Is it time to get back into oil and gas stocks?n oil worker rides a bicycle at an Iranian refinery south of Tehran in December 2014. Because of last year’s nuclear agreement with the Obama administration and other countries, Iran is producing more oil for the global market, putting downward pressure on prices. (Vahid Salemi / AP)
Since topping more than $100 a barrel two years ago, the price of oil has been down — and just about out, costing both big and small investors billions across the globe.
But there are flickering signs that maybe the worst is over for King Crude as the price for the two dominant oil benchmarks — Brent and West Texas intermediate — have each climbed above $40 a barrel after dipping below $30 two months ago.
On Friday, Brent crude rose 58 cents, or 1.3%, to $45.11 a barrel, while the benchmark U.S. crude rose 55 cents, or 1.3%, to $43.73.
Is it time to get back into oil and gas stocks? Or is it still too treacherous?
"I do believe that this is probably a pretty good time to step in for any well-diversified portfolio," said Richard Ina, managing director-wealth management with UBS Financial Services in San Diego. His group sees Brent trading at $55 a barrel within a year.
Robert Rapier, chief energy analyst for Investing Daily, said the outlook is better over the long haul than it is short-term.
"A lot of these companies have cut costs so much that they can make the kinds of returns at $70, $80 [a barrel] that they were making at $100," Rapier told the San Diego Union-Tribune. "And a lot of the marginal producers have been squeezed out. It's not going to take $100 oil to generate the kind of cash they were generating before."
Last weekend, oil ministers from Russia and OPEC nations met in Doha, Qatar, amid rumors they would freeze production levels in an effort to boost oil's international price. But the meeting fell apart and no freeze materialized.
Investors braced for the stock market to take a dive when it opened Monday, but that didn't happen.
Why not? Because while the Doha meeting didn't produce an agreement to curb rising supplies, some other events did, such as an oil workers' strike in Kuwait, pipeline problems in Nigeria and Kurdistan, and continued political unrest in Libya that has reduced production in that country by 1 million barrels a day.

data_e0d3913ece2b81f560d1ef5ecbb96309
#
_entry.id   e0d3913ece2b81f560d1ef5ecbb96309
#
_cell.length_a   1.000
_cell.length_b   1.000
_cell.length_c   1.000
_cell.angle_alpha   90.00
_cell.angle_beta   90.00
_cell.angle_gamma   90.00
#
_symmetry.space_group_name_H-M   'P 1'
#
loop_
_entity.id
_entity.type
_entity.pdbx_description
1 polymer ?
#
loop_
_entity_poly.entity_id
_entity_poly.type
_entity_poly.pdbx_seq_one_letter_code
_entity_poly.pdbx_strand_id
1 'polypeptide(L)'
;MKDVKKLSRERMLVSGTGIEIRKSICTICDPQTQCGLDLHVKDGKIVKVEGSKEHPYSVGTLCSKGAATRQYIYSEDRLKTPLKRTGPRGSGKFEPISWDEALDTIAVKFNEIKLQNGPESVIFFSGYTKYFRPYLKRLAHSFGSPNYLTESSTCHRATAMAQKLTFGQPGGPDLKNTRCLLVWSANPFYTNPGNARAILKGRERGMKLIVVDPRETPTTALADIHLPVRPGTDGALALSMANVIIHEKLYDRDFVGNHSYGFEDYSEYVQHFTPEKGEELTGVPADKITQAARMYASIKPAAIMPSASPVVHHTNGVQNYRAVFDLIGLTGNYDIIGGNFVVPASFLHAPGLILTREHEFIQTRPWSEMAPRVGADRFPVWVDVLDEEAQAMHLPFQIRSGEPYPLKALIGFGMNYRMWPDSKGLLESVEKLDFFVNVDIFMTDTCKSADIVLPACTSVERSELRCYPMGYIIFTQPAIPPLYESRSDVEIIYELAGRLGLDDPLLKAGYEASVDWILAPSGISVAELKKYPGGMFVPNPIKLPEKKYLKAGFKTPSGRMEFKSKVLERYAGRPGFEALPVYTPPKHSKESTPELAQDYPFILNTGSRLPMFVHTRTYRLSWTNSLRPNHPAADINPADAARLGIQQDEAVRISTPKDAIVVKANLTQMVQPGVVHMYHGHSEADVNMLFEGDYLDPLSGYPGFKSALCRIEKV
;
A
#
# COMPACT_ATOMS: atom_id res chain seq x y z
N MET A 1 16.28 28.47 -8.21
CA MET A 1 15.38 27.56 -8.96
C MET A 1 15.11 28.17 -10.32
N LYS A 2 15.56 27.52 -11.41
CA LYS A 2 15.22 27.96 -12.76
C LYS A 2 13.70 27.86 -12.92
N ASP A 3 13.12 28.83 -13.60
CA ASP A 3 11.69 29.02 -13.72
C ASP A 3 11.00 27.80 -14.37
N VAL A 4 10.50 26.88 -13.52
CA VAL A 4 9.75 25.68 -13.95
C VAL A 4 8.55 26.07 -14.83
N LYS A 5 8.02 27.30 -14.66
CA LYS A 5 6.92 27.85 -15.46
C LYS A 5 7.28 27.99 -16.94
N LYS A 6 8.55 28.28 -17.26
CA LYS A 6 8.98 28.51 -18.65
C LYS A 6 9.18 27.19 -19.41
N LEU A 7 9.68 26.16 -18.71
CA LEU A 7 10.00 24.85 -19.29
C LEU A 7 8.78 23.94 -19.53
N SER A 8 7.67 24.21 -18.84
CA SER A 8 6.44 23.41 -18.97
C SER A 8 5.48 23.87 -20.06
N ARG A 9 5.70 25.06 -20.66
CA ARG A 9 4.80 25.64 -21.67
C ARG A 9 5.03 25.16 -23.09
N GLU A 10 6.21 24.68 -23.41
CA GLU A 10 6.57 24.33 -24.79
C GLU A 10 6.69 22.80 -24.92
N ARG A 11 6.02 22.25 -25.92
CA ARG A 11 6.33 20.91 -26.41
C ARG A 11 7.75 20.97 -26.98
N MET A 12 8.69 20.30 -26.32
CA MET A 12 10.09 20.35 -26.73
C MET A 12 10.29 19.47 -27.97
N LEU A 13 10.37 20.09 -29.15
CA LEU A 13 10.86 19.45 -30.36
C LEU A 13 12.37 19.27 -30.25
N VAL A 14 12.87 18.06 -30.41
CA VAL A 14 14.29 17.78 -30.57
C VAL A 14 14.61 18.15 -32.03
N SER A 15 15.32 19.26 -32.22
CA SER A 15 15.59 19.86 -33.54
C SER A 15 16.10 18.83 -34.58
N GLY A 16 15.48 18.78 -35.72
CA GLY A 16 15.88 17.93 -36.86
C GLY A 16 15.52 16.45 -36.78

Plus battered U.S. producers have curtailed production and rig counts are at their lowest levels since the 1940s.
"For a long-term investor, I think it's a perfect time to invest because I think the market sentiment is now shifting," Rapier said.
In a recent note, Simmons and Co., one of the largest investment banks specializing in the energy industry, said, "The asymmetry for oil prices is higher rather than lower over the next two years."
But the oil market has always been unpredictable and vulnerable to geopolitical factors that can alter the market virtually overnight. And there are other indications that oil prices could sink again.
Because of last year's nuclear agreement with the Obama administration and other countries, Iran is producing more oil for the global market. Iran is expected to increase production by as much as 1 million barrels a day, putting further downward pressure on prices.
Saudi Arabia, the dominant member of the Organization of the Petroleum Exporting Countries, is said to have the ability to quickly ramp up production should it want to counter the ambitions of Iran, its chief rival in the region. That could make things tenuous for short-term investors.
"Watch global inventories — they are still very high," Rapier said. "That's the downside risk."
Ina advised investors to look into companies with strong balance sheets that are not as sensitive to short-term swings.
"They're the ones that can weather these storms when every five or seven years oil decides to get volatile again."
Energy companies with strong dividend histories help too.
"With many of these oil companies paying anywhere from 3.25% to as high as 4.5% in dividends on an annual basis, it's a great way to integrate that into an overall portfolio, especially for individuals who are looking to live off of some of that income," Ina said.